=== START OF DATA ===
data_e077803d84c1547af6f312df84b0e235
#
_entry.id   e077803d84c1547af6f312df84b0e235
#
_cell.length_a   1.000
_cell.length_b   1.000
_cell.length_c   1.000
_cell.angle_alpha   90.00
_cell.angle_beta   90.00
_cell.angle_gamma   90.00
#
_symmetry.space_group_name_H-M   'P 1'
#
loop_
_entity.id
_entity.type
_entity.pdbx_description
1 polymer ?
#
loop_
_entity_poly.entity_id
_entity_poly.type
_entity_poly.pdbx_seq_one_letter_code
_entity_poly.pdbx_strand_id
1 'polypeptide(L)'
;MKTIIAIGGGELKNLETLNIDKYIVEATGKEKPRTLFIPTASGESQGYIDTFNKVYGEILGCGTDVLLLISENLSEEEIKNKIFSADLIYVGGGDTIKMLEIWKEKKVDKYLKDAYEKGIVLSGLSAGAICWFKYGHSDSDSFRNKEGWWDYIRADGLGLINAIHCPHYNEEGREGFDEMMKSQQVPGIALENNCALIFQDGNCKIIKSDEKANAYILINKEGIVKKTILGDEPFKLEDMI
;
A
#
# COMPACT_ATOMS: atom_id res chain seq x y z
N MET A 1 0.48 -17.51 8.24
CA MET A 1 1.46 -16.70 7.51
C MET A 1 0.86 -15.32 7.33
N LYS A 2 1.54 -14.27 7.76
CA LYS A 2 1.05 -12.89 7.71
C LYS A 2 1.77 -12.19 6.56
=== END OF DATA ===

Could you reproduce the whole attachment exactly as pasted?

data_e077803d84c1547af6f312df84b0e235
#
_entry.id   e077803d84c1547af6f312df84b0e235
#
_cell.length_a   1.000
_cell.length_b   1.000
_cell.length_c   1.000
_cell.angle_alpha   90.00
_cell.angle_beta   90.00
_cell.angle_gamma   90.00
#
_symmetry.space_group_name_H-M   'P 1'
#
loop_
_entity.id
_entity.type
_entity.pdbx_description
1 polymer ?
#
loop_
_entity_poly.entity_id
_entity_poly.type
_entity_poly.pdbx_seq_one_letter_code
_entity_poly.pdbx_strand_id
1 'polypeptide(L)'
;MKTIIAIGGGELKNLETLNIDKYIVEATGKEKPRTLFIPTASGESQGYIDTFNKVYGEILGCGTDVLLLISENLSEEEIKNKIFSADLIYVGGGDTIKMLEIWKEKKVDKYLKDAYEKGIVLSGLSAGAICWFKYGHSDSDSFRNKEGWWDYIRADGLGLINAIHCPHYNEEGREGFDEMMKSQQVPGIALENNCALIFQDGNCKIIKSDEKANAYILINKEGIVKKTILGDEPFKLEDMI
;
A
#
# COMPACT_ATOMS: atom_id res chain seq x y z
N MET A 1 0.48 -17.51 8.24
CA MET A 1 1.46 -16.70 7.51
C MET A 1 0.86 -15.32 7.33
N LYS A 2 1.54 -14.27 7.76
CA LYS A 2 1.05 -12.89 7.71
C LYS A 2 1.77 -12.19 6.56